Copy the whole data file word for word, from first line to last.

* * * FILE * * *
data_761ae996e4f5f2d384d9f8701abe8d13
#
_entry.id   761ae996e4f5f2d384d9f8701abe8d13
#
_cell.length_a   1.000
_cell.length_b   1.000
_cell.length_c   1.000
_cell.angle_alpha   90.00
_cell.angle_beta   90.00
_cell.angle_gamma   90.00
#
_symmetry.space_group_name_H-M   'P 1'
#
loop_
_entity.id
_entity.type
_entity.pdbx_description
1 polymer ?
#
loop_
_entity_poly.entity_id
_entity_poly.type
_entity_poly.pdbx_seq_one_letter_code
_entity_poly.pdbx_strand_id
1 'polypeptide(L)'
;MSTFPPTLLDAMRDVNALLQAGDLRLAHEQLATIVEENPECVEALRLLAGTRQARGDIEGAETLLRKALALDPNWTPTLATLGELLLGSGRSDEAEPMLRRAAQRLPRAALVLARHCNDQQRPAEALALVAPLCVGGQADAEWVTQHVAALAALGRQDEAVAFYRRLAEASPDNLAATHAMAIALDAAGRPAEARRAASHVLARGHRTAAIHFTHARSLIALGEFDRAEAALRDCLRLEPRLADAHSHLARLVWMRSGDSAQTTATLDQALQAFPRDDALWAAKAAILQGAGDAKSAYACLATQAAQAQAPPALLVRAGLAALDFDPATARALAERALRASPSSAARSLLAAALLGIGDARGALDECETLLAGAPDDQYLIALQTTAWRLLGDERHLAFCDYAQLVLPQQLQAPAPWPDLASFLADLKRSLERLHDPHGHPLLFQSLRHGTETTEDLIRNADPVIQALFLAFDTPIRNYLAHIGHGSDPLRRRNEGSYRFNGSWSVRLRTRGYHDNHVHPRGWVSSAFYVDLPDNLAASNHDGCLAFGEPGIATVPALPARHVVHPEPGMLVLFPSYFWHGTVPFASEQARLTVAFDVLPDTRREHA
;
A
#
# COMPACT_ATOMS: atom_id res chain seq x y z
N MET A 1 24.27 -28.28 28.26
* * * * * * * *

data_761ae996e4f5f2d384d9f8701abe8d13
#
_entry.id   761ae996e4f5f2d384d9f8701abe8d13
#
_cell.length_a   1.000
_cell.length_b   1.000
_cell.length_c   1.000
_cell.angle_alpha   90.00
_cell.angle_beta   90.00
_cell.angle_gamma   90.00
#
_symmetry.space_group_name_H-M   'P 1'
#
loop_
_entity.id
_entity.type
_entity.pdbx_description
1 polymer ?
#
loop_
_entity_poly.entity_id
_entity_poly.type
_entity_poly.pdbx_seq_one_letter_code
_entity_poly.pdbx_strand_id
1 'polypeptide(L)'
;MSTFPPTLLDAMRDVNALLQAGDLRLAHEQLATIVEENPECVEALRLLAGTRQARGDIEGAETLLRKALALDPNWTPTLATLGELLLGSGRSDEAEPMLRRAAQRLPRAALVLARHCNDQQRPAEALALVAPLCVGGQADAEWVTQHVAALAALGRQDEAVAFYRRLAEASPDNLAATHAMAIALDAAGRPAEARRAASHVLARGHRTAAIHFTHARSLIALGEFDRAEAALRDCLRLEPRLADAHSHLARLVWMRSGDSAQTTATLDQALQAFPRDDALWAAKAAILQGAGDAKSAYACLATQAAQAQAPPALLVRAGLAALDFDPATARALAERALRASPSSAARSLLAAALLGIGDARGALDECETLLAGAPDDQYLIALQTTAWRLLGDERHLAFCDYAQLVLPQQLQAPAPWPDLASFLADLKRSLERLHDPHGHPLLFQSLRHGTETTEDLIRNADPVIQALFLAFDTPIRNYLAHIGHGSDPLRRRNEGSYRFNGSWSVRLRTRGYHDNHVHPRGWVSSAFYVDLPDNLAASNHDGCLAFGEPGIATVPALPARHVVHPEPGMLVLFPSYFWHGTVPFASEQARLTVAFDVLPDTRREHA
;
A
#
# COMPACT_ATOMS: atom_id res chain seq x y z
N MET A 1 24.27 -28.28 28.26